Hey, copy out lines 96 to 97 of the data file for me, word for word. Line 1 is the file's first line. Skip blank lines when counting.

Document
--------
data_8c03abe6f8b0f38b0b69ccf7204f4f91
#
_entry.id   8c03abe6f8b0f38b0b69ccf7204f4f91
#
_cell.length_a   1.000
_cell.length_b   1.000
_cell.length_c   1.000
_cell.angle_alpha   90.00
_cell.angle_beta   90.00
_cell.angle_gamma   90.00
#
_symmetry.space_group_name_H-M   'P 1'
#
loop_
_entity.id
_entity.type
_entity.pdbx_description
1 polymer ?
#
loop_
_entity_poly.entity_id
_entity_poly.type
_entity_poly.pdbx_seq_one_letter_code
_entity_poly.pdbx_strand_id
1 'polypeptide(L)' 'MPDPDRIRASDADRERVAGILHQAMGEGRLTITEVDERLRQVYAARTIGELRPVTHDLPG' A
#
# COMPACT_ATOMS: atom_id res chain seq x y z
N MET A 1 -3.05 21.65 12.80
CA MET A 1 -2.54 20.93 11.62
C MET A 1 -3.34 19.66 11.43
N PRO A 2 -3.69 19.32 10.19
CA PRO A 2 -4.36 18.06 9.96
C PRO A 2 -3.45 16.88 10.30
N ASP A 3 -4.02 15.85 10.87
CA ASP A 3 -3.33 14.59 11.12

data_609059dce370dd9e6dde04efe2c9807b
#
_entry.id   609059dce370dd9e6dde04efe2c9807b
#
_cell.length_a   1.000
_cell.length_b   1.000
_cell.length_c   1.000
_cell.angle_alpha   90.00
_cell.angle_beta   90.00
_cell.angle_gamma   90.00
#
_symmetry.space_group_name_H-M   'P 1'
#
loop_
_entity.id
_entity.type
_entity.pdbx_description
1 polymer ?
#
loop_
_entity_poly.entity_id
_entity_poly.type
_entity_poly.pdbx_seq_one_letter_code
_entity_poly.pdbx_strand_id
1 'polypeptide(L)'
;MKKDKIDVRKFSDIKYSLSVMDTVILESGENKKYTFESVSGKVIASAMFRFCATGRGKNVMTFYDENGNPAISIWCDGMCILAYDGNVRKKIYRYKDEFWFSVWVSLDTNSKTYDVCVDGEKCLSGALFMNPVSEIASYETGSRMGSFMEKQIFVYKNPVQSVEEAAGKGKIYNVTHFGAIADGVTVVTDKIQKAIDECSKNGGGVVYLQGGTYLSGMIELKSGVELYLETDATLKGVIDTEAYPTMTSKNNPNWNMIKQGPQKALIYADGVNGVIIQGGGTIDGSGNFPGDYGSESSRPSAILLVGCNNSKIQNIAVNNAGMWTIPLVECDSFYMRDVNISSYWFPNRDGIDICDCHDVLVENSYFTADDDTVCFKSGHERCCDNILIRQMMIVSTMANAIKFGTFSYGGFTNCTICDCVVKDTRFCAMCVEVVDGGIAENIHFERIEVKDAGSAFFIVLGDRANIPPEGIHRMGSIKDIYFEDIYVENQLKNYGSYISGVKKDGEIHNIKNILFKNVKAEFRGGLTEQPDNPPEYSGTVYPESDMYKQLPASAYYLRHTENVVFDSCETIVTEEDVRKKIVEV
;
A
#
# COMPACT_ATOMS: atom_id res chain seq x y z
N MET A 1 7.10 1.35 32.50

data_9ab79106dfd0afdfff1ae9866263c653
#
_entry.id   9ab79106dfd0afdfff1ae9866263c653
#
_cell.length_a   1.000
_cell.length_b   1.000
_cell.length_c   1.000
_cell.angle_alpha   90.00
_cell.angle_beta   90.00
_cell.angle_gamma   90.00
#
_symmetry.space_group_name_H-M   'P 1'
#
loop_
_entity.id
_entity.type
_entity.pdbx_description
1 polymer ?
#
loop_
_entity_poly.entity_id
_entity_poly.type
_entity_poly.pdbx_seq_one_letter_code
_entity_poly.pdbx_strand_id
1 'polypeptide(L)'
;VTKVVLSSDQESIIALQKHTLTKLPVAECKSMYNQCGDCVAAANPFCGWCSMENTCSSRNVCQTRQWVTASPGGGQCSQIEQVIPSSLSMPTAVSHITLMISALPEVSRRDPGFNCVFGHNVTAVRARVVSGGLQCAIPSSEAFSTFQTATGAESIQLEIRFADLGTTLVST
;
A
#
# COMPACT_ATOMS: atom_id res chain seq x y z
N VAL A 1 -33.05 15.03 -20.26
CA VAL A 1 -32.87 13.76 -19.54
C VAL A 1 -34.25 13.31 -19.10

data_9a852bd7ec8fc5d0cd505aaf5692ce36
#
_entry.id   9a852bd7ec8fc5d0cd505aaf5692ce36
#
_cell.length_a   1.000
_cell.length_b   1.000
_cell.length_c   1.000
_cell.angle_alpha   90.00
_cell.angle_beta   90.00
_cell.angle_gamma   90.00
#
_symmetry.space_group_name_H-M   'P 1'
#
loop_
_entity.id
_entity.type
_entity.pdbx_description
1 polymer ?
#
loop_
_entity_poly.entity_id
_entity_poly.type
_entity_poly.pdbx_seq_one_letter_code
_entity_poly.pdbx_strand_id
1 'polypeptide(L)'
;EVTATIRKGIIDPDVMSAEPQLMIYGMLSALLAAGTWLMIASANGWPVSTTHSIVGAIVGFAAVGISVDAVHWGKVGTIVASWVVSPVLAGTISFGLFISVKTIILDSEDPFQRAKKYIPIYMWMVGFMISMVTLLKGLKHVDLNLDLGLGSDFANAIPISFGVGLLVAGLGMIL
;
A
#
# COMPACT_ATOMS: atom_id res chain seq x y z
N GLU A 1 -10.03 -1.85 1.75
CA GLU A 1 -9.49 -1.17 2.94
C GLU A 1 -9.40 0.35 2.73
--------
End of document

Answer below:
# COMPACT_ATOMS: atom_id res chain seq x y z
N VAL A 1 -33.05 15.03 -20.26